The U.K. will speed up extradition proceedings against Islamist cleric Abu Hamza al-Masri and four other accused terrorists to the U.S. after a European court blocked an appeal against an April ruling against the suspects.
The European Court of Human Rights in Strasbourg ruled on April 10 that Hamza, 55, jailed in Britain for inciting murder and racial hatred, can be extradited to the U.S. because prison conditions there wouldn’t violate his rights. The court rejected allegations by the cleric and the four others that conditions at a maximum-security federal prison in Florence, Colorado, would constitute inhuman and degrading treatment.
The U.S. seeks to prosecute Hamza on charges he supported the Taliban with money and troops, set up a terrorist training camp in Bly, Oregon, in 2000 and aided a kidnapping plot that left four hostages dead in Yemen in 1998.
The potential for a life sentence and solitary confinement in the so-called supermax prison is justified in cases where inmates are a “significant security risk,” the Strasbourg court ruled in April. The U.S. facility also has amenities that go beyond what’s provided in most prisons in Europe, it said.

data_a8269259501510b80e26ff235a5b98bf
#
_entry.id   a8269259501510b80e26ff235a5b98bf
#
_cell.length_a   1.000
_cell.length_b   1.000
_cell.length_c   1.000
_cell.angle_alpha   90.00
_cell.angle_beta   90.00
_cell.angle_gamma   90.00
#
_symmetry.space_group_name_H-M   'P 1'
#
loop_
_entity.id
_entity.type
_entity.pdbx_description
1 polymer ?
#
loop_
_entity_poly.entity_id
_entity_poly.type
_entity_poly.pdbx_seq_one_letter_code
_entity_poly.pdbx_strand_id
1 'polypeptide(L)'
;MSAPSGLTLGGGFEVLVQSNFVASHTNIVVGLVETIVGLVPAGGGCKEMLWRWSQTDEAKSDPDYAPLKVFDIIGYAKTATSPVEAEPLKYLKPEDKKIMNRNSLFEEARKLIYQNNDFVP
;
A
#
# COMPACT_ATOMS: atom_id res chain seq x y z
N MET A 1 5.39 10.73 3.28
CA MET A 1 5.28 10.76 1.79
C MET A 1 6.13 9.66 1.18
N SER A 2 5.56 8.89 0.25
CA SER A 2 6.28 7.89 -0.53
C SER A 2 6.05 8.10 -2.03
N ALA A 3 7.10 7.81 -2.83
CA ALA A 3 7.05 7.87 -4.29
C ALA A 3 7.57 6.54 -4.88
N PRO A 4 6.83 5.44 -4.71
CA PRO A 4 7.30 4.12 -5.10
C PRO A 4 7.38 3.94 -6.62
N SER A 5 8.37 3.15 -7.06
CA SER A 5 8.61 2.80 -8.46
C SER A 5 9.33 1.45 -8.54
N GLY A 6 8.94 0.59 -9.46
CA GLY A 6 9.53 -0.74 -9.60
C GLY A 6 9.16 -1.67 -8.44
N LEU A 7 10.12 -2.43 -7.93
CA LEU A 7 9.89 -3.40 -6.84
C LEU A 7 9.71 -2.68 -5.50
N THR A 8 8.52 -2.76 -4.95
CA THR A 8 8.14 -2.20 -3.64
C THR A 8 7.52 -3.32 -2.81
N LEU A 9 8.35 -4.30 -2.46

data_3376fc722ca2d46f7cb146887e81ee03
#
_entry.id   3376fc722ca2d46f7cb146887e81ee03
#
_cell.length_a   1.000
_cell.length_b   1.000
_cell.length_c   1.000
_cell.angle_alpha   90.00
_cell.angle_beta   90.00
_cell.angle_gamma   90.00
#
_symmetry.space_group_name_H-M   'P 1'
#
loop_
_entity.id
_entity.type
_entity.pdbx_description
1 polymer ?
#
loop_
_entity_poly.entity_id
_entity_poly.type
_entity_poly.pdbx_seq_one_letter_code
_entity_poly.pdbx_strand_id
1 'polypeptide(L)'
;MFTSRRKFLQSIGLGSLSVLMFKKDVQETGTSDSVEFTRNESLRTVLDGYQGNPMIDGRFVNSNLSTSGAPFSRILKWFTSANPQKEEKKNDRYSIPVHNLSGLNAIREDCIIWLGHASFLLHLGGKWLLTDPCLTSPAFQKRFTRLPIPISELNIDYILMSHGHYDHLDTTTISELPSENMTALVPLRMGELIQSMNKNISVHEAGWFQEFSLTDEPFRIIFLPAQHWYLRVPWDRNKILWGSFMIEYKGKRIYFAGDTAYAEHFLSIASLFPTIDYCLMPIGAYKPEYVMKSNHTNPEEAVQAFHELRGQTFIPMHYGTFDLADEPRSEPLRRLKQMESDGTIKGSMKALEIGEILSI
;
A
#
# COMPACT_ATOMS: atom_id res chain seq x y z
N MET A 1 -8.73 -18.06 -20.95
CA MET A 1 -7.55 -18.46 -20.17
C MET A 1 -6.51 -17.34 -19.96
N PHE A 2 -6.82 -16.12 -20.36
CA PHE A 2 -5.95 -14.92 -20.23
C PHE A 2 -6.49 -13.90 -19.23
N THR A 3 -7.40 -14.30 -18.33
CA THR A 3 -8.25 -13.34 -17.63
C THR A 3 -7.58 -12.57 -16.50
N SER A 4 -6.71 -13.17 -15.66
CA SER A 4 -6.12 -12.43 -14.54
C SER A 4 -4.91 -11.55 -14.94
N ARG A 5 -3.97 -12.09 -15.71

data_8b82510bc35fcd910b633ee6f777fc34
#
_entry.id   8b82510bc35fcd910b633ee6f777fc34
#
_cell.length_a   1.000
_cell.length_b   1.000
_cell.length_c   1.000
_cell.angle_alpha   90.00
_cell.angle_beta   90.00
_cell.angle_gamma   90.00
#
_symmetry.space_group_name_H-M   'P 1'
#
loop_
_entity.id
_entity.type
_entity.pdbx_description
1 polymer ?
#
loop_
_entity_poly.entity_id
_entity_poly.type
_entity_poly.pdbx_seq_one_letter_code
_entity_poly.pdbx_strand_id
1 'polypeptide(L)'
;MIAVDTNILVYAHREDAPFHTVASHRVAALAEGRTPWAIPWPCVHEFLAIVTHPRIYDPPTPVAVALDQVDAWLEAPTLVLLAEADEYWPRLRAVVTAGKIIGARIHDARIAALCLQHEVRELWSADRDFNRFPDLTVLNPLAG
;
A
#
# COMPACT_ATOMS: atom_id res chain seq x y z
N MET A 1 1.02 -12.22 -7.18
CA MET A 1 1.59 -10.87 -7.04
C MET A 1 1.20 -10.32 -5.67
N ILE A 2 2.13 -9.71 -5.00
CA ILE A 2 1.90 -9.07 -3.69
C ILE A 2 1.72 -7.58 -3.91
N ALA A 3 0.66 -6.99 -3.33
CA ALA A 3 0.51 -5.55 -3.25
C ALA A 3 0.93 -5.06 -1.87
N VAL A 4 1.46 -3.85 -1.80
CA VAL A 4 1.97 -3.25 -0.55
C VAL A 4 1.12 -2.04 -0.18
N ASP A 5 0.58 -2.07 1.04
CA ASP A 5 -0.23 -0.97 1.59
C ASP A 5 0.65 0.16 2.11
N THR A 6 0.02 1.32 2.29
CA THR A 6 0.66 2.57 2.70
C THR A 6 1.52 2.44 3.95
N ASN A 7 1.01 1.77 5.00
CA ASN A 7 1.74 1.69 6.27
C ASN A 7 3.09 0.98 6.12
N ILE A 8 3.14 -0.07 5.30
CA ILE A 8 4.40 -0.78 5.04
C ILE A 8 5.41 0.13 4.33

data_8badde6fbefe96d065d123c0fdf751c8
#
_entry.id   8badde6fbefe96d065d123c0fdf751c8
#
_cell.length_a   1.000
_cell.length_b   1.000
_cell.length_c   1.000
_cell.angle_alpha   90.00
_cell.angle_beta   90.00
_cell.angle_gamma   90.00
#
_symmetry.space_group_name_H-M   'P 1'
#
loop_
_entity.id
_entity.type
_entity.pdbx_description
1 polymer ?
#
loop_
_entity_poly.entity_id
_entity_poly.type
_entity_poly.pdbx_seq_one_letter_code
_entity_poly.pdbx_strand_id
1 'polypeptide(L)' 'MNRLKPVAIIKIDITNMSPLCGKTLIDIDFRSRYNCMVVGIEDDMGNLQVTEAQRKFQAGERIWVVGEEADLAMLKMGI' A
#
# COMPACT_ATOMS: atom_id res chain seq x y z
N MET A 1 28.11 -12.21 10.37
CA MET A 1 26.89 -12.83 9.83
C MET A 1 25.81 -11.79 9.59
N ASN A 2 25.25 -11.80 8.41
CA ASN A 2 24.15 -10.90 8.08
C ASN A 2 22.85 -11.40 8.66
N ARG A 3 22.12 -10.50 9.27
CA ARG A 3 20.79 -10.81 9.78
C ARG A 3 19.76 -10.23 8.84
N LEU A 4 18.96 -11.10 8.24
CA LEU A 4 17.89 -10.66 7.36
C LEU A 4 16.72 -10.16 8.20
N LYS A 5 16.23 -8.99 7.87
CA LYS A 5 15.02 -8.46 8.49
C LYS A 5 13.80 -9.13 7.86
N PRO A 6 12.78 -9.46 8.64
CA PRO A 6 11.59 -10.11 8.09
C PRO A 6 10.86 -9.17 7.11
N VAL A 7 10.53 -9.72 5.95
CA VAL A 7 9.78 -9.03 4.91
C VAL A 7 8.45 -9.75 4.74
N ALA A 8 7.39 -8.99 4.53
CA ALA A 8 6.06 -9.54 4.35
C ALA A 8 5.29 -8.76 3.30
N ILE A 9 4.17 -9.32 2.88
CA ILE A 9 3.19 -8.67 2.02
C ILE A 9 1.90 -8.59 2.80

Hamza, the former head of the Finsbury Park mosque in north London, was sentenced by a U.K. court in 2006 to seven years in prison for encouraging his followers to kill Jews and other non- Muslims in sermons between 1997 and 2000. An appeals court rejected his claims the jury was swayed by the media’s demonization of the cleric and unrelated acts of terrorism, such as the 2005 bombings on London’s public transport system.
Hamza, who was born in Egypt and granted British citizenship in 1986, is known for the hook-shaped prosthetic he wears in place of his hand. He argued in the U.K. case that he preaches religious tenets set forth in the Koran and was only prosecuted to avoid political embarrassment after the U.S. government filed terrorism charges against him.
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